The Greatest Hits, So Far
|The Greatest Hits, So Far|
|Greatest hits album by Public Image Ltd|
|Released||24 September 1990 (USA)
9 October 1990 (UK)
|Genre||Post-punk, alternative rock|
|Public Image Ltd chronology|
The Greatest Hits, So Far is Public Image Ltd's greatest hits album. It compiled all of the band's singles from 1978's "Public Image" to 1990's "Don't Ask Me", a new track that, as a single, reached #22 in the UK and #2 on the US Modern Rock chart. "This Is Not a Love Song" is not represented in its original single form, but as the remake from This Is What You Want... This Is What You Get.
"I wanted 28 tracks," John Lydon told Select, "but you have to be reasonable, I suppose. Virgin only wanted eight – 'Ooh, that's all we can get on one album' – and I thought, 'Hold on, I've been on your label 12 years and you only want eight songs? Fuck off!' I refused to deal with them until they came round to my way of thinking. I relished the chance to see what things like 'Warrior' would sound like next to 'Death Disco' and 'Memories', to see if there was any vein running through them. And I was very pleased: there is. They sound like a solid piece of work. They could all have been done at the same time. All musically different, but the attitude is predominant. So I'm pleased with myself."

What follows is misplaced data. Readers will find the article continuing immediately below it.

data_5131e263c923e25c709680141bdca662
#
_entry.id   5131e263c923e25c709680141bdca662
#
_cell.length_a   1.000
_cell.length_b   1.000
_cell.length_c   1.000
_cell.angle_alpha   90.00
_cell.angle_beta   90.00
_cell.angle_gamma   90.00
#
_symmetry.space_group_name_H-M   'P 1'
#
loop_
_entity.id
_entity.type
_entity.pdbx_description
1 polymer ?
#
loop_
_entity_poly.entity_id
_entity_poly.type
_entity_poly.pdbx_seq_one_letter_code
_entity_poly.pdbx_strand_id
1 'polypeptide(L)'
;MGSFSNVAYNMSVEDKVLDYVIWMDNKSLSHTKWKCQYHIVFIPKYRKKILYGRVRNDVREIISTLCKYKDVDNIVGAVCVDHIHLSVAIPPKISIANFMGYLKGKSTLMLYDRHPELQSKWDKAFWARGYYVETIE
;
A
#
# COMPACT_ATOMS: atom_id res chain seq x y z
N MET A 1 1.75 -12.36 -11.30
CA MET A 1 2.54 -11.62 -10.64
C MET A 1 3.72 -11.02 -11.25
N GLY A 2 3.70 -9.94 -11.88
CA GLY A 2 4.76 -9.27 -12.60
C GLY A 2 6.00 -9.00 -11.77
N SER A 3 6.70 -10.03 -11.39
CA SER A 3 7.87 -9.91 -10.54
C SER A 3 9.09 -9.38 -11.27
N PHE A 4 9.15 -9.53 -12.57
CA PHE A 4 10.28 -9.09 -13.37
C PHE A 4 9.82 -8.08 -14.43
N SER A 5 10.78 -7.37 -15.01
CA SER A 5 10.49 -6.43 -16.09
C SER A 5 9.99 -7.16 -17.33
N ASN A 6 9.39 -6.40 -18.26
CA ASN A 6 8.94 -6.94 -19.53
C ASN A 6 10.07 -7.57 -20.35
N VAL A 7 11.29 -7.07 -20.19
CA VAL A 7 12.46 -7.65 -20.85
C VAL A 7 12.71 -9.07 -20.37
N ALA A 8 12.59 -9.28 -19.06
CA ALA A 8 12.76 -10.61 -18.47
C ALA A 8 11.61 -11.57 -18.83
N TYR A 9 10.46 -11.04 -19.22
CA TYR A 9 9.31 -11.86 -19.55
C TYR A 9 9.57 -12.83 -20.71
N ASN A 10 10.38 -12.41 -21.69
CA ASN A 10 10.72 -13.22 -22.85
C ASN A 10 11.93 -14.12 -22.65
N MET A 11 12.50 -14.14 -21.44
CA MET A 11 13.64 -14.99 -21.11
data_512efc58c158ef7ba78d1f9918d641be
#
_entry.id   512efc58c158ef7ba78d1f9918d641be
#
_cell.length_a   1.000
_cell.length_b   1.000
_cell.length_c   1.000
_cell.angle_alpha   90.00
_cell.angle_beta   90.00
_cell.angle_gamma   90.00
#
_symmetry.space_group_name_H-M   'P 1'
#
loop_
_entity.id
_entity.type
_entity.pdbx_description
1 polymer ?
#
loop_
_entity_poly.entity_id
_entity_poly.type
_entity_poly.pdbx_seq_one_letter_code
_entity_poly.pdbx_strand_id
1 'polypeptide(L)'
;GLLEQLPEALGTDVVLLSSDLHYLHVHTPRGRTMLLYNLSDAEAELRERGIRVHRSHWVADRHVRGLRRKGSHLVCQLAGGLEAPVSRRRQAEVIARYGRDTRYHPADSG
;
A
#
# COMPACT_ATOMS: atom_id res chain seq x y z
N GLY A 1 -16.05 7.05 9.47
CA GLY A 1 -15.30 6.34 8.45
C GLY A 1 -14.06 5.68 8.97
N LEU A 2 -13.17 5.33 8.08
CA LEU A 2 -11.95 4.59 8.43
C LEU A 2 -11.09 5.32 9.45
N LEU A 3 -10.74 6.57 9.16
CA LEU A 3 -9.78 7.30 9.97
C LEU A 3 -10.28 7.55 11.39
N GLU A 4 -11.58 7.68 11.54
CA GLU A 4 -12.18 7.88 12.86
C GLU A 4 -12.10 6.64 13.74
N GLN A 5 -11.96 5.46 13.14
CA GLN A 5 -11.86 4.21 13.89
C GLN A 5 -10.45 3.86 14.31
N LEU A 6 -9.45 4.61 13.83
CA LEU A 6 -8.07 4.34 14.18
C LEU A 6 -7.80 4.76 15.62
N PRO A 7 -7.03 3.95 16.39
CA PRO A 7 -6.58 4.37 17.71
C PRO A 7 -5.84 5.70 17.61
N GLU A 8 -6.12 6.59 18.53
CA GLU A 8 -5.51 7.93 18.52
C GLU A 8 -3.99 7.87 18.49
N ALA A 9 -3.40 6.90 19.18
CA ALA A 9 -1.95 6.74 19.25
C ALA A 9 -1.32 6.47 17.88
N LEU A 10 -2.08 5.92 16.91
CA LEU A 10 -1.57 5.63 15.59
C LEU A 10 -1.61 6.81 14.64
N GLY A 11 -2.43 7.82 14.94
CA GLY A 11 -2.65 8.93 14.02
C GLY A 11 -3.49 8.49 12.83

The title suggests there would be more to come, and there was - but PiL released only one more studio album (1992's That What Is Not) before taking a twenty-year hiatus. A more comprehensive PiL compilation, the 4-disc Plastic Box, was released in 1999.
- "Public Image" (from Public Image: First Issue)
- "Death Disco" (7" mix of the track from Metal Box)
- "Memories" (from Metal Box)
- "Careering" (from Metal Box)
- "Flowers of Romance" (from The Flowers of Romance)
- "This Is Not a Love Song" (from This Is What You Want... This Is What You Get)
- "Rise" (new remix of the track from Album)
- "Home" (from Album)
- "Seattle" (from Happy?)
- "The Body" (extended version of the track from Happy?)
- "Rules and Regulations" (from Happy?)
- "Disappointed" (extended version of the track from 9)
- "Warrior" (remixed version of the track from 9)
- "Don't Ask Me" (new track, also released as a single)
"Side one provides a chilling testimony to the boy Lydon's vengeful slaying of his own two-chord punk-monster creation," noted Charlie Dick in Q. "The big commercial hits… take up side two while the second disc exorcises the older and wiser Antichrist's assault on stadium rock."